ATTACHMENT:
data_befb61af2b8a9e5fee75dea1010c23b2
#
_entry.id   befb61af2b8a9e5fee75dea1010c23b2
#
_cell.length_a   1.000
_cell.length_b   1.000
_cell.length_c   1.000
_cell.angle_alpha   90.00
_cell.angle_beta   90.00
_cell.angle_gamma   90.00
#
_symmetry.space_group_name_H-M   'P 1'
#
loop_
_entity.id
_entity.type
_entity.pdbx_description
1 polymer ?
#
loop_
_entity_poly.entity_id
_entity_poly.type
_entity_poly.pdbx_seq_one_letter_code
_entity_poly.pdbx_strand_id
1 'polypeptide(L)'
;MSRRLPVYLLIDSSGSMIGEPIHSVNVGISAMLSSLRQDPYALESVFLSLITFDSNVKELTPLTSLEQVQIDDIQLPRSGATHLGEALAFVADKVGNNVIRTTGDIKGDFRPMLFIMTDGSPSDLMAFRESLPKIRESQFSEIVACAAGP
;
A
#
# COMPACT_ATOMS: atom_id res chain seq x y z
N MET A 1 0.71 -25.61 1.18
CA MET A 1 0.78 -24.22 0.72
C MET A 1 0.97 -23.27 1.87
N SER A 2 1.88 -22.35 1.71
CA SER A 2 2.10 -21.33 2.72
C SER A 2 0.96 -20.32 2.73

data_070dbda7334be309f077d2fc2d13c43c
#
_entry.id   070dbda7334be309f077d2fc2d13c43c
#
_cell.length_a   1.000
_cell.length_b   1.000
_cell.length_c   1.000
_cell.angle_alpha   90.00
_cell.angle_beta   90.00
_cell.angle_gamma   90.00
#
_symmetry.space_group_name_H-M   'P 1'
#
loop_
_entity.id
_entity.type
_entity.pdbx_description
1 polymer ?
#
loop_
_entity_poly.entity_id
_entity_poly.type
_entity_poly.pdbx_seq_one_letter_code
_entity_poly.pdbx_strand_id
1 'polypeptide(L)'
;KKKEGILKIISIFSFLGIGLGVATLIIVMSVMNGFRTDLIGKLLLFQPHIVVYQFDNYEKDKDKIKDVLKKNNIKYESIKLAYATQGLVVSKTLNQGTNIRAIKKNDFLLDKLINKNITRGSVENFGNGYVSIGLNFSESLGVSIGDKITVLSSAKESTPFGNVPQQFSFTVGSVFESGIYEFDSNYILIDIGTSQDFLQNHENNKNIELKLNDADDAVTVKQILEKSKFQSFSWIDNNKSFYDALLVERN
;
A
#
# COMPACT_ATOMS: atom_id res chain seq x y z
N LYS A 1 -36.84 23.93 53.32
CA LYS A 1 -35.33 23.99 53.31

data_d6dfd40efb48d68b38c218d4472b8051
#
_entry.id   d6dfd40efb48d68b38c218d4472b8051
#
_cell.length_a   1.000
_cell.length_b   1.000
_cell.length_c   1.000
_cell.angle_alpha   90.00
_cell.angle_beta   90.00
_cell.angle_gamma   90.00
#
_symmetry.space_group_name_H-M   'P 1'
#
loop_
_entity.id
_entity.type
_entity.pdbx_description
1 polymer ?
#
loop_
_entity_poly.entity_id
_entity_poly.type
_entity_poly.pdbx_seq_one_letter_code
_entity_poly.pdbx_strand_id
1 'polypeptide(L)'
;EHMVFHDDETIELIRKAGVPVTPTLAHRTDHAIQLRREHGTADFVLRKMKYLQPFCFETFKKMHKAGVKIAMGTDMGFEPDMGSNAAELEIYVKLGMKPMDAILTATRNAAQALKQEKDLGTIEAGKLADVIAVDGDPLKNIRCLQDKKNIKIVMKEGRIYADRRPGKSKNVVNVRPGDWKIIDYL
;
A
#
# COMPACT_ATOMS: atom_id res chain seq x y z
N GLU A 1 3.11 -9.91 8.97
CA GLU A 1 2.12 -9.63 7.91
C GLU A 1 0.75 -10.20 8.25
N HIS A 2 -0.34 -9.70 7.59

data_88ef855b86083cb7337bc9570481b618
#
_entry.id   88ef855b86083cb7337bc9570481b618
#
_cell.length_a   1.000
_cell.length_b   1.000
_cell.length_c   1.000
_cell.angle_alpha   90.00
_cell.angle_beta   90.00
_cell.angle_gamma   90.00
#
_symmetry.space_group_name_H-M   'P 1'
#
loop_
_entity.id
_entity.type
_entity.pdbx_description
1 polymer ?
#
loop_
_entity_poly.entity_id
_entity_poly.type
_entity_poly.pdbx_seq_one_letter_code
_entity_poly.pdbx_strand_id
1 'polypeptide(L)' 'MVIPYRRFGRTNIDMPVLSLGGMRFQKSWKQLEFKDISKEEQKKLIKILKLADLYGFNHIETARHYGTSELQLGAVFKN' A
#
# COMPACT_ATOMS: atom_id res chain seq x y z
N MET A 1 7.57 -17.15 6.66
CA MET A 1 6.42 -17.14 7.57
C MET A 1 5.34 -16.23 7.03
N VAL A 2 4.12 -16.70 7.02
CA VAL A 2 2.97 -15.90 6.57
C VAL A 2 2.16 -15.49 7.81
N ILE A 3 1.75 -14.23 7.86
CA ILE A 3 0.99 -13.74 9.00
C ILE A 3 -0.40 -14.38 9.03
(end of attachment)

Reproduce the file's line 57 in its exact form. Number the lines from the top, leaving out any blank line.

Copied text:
_entity_poly.entity_id